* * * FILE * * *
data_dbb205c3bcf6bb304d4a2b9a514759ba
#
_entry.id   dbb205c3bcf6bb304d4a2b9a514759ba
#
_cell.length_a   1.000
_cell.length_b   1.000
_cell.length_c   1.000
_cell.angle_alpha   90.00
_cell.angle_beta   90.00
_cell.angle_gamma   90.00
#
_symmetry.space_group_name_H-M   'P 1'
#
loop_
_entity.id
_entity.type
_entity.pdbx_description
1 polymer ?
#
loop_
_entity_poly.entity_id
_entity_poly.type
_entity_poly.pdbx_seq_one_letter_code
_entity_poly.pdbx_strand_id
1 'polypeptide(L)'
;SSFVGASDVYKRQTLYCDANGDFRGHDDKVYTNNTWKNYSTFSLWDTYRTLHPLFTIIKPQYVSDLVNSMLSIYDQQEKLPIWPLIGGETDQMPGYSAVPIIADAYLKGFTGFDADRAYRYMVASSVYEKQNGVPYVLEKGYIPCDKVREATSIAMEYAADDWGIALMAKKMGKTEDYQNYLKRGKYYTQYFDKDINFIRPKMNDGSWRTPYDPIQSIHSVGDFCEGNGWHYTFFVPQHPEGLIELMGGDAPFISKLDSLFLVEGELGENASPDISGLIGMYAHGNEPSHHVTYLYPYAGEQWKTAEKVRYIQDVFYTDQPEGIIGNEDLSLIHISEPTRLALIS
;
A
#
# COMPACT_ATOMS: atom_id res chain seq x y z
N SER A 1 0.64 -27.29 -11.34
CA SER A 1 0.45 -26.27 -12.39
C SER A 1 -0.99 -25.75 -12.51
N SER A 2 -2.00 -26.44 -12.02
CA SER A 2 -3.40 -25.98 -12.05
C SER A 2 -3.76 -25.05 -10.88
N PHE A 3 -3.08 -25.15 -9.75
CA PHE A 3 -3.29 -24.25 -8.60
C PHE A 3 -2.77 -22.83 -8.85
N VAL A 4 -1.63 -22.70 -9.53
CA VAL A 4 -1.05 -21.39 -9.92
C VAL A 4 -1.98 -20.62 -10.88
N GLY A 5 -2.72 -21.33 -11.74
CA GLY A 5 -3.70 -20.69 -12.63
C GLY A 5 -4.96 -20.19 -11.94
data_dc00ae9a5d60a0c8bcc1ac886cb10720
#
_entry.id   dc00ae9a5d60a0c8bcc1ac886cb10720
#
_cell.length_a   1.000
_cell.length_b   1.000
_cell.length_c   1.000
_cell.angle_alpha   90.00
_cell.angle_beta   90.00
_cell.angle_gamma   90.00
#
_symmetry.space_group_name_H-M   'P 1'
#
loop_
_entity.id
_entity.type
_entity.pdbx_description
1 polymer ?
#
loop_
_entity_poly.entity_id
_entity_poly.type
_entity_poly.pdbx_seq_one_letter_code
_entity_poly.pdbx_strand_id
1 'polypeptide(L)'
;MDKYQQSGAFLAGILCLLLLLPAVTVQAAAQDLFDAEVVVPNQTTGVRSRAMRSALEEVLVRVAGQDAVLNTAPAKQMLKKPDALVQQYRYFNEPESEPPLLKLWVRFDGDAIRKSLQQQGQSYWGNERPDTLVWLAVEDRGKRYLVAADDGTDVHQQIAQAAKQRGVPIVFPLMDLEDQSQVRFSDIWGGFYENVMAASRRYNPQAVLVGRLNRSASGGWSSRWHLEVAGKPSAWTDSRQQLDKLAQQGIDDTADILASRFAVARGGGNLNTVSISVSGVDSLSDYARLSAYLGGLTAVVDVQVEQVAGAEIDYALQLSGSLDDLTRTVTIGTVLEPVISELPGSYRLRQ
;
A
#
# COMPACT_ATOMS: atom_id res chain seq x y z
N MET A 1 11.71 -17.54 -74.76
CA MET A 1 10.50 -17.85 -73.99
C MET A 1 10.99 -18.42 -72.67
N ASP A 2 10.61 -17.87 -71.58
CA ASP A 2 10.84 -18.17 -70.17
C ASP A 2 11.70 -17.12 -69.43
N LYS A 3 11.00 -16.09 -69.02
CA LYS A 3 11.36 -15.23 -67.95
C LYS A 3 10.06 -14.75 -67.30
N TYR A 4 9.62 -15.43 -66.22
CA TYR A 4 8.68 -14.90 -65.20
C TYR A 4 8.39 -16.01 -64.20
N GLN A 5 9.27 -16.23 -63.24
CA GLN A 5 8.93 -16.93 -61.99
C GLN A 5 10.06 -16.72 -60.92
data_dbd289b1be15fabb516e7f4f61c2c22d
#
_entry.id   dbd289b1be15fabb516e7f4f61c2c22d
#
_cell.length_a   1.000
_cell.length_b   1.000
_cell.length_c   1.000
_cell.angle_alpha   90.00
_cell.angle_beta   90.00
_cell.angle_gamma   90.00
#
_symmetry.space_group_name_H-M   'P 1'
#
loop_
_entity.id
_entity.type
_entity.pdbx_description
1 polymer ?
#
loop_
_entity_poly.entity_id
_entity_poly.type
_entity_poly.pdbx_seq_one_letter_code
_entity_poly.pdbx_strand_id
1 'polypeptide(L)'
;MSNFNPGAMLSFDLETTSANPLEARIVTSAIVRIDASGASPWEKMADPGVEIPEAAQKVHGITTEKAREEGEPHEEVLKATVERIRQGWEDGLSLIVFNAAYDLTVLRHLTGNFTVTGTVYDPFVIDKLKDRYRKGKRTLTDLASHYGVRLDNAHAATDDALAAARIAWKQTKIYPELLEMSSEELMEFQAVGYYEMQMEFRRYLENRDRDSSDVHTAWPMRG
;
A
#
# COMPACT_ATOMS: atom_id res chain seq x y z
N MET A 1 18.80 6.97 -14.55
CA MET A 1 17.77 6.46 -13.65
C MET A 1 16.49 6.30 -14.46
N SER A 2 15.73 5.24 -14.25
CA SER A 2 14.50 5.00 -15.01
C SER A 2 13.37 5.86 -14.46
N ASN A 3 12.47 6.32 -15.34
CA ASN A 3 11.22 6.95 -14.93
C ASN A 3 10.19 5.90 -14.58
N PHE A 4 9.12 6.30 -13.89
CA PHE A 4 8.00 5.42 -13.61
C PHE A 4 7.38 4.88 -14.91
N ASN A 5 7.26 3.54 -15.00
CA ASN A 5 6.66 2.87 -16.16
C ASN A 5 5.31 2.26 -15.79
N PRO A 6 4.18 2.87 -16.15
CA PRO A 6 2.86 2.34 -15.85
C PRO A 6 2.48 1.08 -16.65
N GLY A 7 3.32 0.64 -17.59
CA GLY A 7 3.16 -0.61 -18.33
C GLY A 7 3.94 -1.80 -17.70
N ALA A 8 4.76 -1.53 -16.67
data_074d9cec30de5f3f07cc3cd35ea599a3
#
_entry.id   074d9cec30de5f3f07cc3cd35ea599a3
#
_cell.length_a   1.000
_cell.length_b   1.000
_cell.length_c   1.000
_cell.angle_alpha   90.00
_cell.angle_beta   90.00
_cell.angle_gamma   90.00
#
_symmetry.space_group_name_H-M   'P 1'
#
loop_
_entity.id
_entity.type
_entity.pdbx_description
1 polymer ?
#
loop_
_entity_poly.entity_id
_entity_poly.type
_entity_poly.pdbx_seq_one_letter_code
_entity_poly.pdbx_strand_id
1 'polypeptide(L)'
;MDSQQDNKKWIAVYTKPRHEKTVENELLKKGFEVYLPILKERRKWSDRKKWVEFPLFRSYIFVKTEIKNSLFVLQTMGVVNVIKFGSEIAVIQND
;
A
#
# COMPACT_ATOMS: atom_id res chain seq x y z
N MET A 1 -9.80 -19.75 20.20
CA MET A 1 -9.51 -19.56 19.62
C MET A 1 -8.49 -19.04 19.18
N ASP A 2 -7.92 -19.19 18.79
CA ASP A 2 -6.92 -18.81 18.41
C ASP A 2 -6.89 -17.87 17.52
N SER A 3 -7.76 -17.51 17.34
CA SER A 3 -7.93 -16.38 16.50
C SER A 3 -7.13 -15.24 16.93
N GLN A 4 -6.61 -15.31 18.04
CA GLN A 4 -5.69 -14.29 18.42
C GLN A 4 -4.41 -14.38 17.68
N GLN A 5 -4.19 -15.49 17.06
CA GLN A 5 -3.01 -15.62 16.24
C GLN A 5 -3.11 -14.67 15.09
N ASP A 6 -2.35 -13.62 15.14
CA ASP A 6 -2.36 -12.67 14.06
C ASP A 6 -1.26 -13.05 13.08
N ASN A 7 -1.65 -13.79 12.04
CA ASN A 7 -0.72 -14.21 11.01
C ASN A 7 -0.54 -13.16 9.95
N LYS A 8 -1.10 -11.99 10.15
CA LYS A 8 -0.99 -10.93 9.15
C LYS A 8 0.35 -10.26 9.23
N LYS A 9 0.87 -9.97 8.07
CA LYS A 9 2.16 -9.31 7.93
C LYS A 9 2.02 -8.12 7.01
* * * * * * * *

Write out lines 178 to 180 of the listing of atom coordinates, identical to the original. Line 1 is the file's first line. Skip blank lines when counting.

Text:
C ASP A 2 -6.89 -17.87 17.52
N SER A 3 -7.76 -17.51 17.34
CA SER A 3 -7.93 -16.38 16.50